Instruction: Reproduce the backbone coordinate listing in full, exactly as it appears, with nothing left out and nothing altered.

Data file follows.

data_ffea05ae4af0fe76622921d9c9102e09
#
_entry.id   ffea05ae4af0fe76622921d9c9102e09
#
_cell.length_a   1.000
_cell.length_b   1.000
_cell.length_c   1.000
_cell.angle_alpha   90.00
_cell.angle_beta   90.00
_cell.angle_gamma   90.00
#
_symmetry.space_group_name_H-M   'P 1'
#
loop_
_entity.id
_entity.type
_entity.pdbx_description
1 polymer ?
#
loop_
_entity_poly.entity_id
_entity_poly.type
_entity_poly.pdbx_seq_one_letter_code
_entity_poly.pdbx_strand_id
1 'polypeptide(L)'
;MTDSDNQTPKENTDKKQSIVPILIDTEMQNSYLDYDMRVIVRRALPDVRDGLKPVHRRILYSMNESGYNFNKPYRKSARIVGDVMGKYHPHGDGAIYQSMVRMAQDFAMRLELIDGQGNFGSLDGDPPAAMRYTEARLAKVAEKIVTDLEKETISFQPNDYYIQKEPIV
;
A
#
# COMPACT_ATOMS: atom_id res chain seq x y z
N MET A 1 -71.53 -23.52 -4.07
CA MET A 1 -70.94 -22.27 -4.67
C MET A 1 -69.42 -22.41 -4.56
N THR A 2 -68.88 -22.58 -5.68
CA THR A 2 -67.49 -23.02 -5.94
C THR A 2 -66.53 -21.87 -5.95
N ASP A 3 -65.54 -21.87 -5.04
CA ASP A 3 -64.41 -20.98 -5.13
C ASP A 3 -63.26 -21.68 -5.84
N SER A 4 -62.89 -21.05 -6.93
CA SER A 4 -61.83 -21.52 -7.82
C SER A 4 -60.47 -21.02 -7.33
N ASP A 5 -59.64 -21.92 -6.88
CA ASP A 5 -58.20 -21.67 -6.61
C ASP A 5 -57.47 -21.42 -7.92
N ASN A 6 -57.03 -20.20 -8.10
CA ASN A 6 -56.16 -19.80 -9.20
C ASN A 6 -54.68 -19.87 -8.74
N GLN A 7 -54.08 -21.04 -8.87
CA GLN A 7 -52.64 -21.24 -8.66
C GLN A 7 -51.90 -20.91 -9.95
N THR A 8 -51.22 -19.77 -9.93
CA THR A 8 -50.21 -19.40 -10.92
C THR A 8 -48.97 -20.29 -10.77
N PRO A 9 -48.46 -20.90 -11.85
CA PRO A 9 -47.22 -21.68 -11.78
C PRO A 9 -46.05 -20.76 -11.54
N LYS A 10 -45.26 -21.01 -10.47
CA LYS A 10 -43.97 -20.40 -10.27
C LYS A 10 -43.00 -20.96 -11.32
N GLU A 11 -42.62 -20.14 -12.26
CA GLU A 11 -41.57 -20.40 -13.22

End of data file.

data_ffea05ae4af0fe76622921d9c9102e09
#
_entry.id   ffea05ae4af0fe76622921d9c9102e09
#
_cell.length_a   1.000
_cell.length_b   1.000
_cell.length_c   1.000
_cell.angle_alpha   90.00
_cell.angle_beta   90.00
_cell.angle_gamma   90.00
#
_symmetry.space_group_name_H-M   'P 1'
#
loop_
_entity.id
_entity.type
_entity.pdbx_description
1 polymer ?
#
loop_
_entity_poly.entity_id
_entity_poly.type
_entity_poly.pdbx_seq_one_letter_code
_entity_poly.pdbx_strand_id
1 'polypeptide(L)'
;MTDSDNQTPKENTDKKQSIVPILIDTEMQNSYLDYDMRVIVRRALPDVRDGLKPVHRRILYSMNESGYNFNKPYRKSARIVGDVMGKYHPHGDGAIYQSMVRMAQDFAMRLELIDGQGNFGSLDGDPPAAMRYTEARLAKVAEKIVTDLEKETISFQPNDYYIQKEPIV
;
A
#
# COMPACT_ATOMS: atom_id res chain seq x y z
N MET A 1 -71.53 -23.52 -4.07
CA MET A 1 -70.94 -22.27 -4.67
C MET A 1 -69.42 -22.41 -4.56
N THR A 2 -68.88 -22.58 -5.68
CA THR A 2 -67.49 -23.02 -5.94
C THR A 2 -66.53 -21.87 -5.95
N ASP A 3 -65.54 -21.87 -5.04
CA ASP A 3 -64.41 -20.98 -5.13
C ASP A 3 -63.26 -21.68 -5.84
N SER A 4 -62.89 -21.05 -6.93
CA SER A 4 -61.83 -21.52 -7.82
C SER A 4 -60.47 -21.02 -7.33
N ASP A 5 -59.64 -21.92 -6.88
CA ASP A 5 -58.20 -21.67 -6.61
C ASP A 5 -57.47 -21.42 -7.92
N ASN A 6 -57.03 -20.20 -8.10
CA ASN A 6 -56.16 -19.80 -9.20
C ASN A 6 -54.68 -19.87 -8.74
N GLN A 7 -54.08 -21.04 -8.87
CA GLN A 7 -52.64 -21.24 -8.66
C GLN A 7 -51.90 -20.91 -9.95
N THR A 8 -51.22 -19.77 -9.93
CA THR A 8 -50.21 -19.40 -10.92
C THR A 8 -48.97 -20.29 -10.77
N PRO A 9 -48.46 -20.90 -11.85
CA PRO A 9 -47.22 -21.68 -11.78
C PRO A 9 -46.05 -20.76 -11.54
N LYS A 10 -45.26 -21.01 -10.47
CA LYS A 10 -43.97 -20.40 -10.27
C LYS A 10 -43.00 -20.96 -11.32
N GLU A 11 -42.62 -20.14 -12.26
CA GLU A 11 -41.57 -20.40 -13.22